Know that feeling when you’re three beers in at a beach party and struck with a craving for a sophisticated cocktail even though you lack the motor skills or implements to make one? (No? Just me? Anyway…)
Next time something like that happens, all you have to do is raise a toast to union workers in Kensington and pop open a can of Slow & Low.
Officially called Hochstadter’s Slow & Low Rock & Rye, the stuff is a rye whiskey lightly sweetened with Western Pennsylvania honey and flavored with Angostura Bitters and dried Florida oranges. It’s one of the newer brands produced by Cooper Spirits, the hip offshoot of century-old Philadelphia liquor company Jacquin’s.
Many spirits companies these days hype their terroir, their connection to their local community.
But not this one. Tours of the Kensington distillery aren’t offered, and requests for press visits are declined, because the facility is “union and not easy to schedule.” After a Hidden City writer made it inside last year, the company is even more wary of outsiders. “You can leave a voicemail but it’ll have to get approved by the office in New York,” the receptionist who answers the phone will say, in a tone that indicates little hope for a response.
The reclusiveness doesn’t keep the products from being immensely popular. Cooper’s most well-known label is elderflower liqueur St. Germain, and it also makes high-end ginger liqueur Canton. Unlike those spirits, Slow & Low isn’t meant for mixing. It’s entirely ready to drink, and it tastes amazingly similar to a smooth Old Fashioned. Since its 2014 introduction, the pre-blended concoction has won praise from a surprising number of aficionados, including local expert and former Whiskey Advocate editor Lew Bryson, who described it thusly:
“It’s all honey and orange and grain sweetness up front, pretty much tamed only by the alcohol, but the rye starts to have a say toward the back of the mouth, and by the time we’re sliding into home, it’s standing bitter rye and orange, like somehow someone mixed a cocktail in your mouth while you were taking a swallow.”
Bryson, who was sampling a limited release bottle of the special 100-proof version, concluded that Slow & Low was “[f]lavored whiskey: let’s not mince any words. But exceptional flavors, and pretty damned good.”
As of this fall — September if you want to hop over to NJ/NY/DE/etc., later in the year in Philadelphia because PLCB — Slow & Low will become what the Cooper’s claims is the “first-ever high proof, high quality proper cocktail” available in 100ml cans.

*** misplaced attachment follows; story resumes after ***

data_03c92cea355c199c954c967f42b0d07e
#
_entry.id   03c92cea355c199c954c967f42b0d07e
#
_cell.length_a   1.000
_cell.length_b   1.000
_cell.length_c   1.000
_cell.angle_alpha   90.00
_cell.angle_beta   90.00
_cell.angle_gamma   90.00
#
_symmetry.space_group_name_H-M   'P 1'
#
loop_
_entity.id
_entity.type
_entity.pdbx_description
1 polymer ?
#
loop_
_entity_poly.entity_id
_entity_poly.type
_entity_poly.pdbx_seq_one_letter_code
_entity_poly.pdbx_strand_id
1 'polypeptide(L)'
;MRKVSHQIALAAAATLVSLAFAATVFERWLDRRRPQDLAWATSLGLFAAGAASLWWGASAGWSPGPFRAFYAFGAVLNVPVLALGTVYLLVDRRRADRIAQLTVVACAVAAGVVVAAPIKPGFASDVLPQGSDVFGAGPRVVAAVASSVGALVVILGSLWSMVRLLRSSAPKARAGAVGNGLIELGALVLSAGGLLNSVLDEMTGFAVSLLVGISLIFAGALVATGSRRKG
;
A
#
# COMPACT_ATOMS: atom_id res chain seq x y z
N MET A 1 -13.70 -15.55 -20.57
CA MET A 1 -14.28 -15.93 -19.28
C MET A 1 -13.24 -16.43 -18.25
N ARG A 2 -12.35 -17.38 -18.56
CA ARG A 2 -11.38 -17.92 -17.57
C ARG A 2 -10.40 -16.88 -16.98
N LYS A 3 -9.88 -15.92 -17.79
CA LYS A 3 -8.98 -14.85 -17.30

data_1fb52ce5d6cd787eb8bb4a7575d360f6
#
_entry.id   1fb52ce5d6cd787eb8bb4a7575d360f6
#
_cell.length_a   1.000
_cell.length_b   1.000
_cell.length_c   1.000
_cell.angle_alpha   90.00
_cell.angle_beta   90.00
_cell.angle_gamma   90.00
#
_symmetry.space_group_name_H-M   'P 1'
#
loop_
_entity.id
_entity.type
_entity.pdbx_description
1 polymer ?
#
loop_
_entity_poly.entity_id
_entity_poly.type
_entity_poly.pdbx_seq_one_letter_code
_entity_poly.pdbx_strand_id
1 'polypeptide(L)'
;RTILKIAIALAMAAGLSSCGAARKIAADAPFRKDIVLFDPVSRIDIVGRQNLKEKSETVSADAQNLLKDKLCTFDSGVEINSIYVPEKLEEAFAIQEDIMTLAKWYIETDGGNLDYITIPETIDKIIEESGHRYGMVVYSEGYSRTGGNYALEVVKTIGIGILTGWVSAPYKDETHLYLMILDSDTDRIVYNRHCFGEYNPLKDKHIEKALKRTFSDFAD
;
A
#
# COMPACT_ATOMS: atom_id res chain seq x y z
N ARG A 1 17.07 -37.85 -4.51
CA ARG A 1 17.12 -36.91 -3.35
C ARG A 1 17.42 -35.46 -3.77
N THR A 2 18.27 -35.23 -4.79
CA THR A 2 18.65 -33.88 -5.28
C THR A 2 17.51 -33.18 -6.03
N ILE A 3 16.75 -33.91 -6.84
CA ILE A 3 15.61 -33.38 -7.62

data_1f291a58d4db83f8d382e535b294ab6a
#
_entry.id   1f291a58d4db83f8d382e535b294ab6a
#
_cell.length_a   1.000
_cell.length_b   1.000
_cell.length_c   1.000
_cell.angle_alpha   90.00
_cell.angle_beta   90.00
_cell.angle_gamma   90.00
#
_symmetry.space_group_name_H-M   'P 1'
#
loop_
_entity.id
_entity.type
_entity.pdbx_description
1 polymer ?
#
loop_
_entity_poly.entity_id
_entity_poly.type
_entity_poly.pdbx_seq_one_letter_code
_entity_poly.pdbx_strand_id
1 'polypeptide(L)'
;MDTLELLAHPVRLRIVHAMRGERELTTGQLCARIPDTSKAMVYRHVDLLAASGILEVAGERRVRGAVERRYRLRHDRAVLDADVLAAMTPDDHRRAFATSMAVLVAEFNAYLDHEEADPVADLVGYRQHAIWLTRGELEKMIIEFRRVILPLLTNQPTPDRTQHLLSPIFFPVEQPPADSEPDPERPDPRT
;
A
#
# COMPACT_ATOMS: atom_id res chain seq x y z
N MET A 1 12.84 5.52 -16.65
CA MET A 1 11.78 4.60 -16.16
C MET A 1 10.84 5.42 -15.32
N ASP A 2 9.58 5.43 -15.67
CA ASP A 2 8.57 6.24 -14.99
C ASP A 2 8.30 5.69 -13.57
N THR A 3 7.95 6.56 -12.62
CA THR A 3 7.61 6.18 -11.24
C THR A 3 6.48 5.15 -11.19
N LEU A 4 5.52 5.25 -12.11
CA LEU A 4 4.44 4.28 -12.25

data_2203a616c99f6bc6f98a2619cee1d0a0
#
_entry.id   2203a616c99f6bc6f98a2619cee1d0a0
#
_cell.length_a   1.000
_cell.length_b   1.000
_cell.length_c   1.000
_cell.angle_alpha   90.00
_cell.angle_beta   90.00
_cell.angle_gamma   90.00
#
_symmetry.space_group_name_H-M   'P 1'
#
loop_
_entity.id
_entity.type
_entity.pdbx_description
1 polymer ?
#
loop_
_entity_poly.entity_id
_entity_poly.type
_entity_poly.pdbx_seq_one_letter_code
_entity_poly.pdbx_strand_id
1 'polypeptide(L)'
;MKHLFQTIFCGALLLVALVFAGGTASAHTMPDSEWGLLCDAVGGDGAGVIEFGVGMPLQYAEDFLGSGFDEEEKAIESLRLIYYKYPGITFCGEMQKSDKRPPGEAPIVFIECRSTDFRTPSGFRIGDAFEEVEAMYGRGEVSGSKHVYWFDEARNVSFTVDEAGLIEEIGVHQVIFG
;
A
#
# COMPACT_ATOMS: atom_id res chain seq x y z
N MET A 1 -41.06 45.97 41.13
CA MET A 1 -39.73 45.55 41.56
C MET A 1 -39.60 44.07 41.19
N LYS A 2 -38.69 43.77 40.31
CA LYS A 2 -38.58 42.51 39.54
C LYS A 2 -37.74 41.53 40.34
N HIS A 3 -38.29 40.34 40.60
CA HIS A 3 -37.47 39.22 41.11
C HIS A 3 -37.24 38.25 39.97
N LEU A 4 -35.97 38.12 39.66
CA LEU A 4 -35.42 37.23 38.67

Why single-serving cans? Because they’re portable, giftable and unique. Also because cans are the new hotness across all booze markets.
Beer has come in cans for decades of course, but nowadays it’s not just the old standards — just about every craft brewery is either already canning or looking to add a canning line. Wine has stepped solidly into the can game, from Sofia Coppola’s sparkling Blanc de Blancs to Underwood’s pinot noir. There’s also already a raft of mixed drinks now available in easy-access aluminum, including Bloody Marys from Ballast Point and various “Mixtails” marketed under the brand Bud Light.
What’s different about Slow & Low is its intensity. It’s 84 proof, aka 42 percent alcohol by volume, aka about the same strength as straight vodka or whiskey or tequila.
When you get them in your hand, these canisters of flavored fuel look adorably tiny. A bit of math shows they’re not. Each one holds 3.38 oz., which is essentially equivalent to a “double” — a super-easy-to-drink double. If being able to pop the top on something like that and chug it sounds dangerous…well, yeah, it probably could be.
The promotional material for the cans calls them “perfect for outdoor pursuits, from camping and poolside BBQs to tailgating at sporting events and concerts.” Maybe don’t go swimming after swallowing one of these?
Embrace of low-level debauchery is part of the brand identity. You might not want to pull up Slow & Low’s Instagram at work, because it’s full of barely-covered female bottoms and uncovered tops (with digital pasties applied to get past Insta’s p0rn filters). A Serious Eats writeup of the spirit noted that “the marketing campaign skews a little sleazy.”
But the cans themselves don’t show any of that skin. They’re understated, even tasteful.
And the drink itself is very good, as multiple reviews attest. Especially when poured over ice.
Whether the PLCB will actually approve them for sale in Pennsylvania is another matter entirely.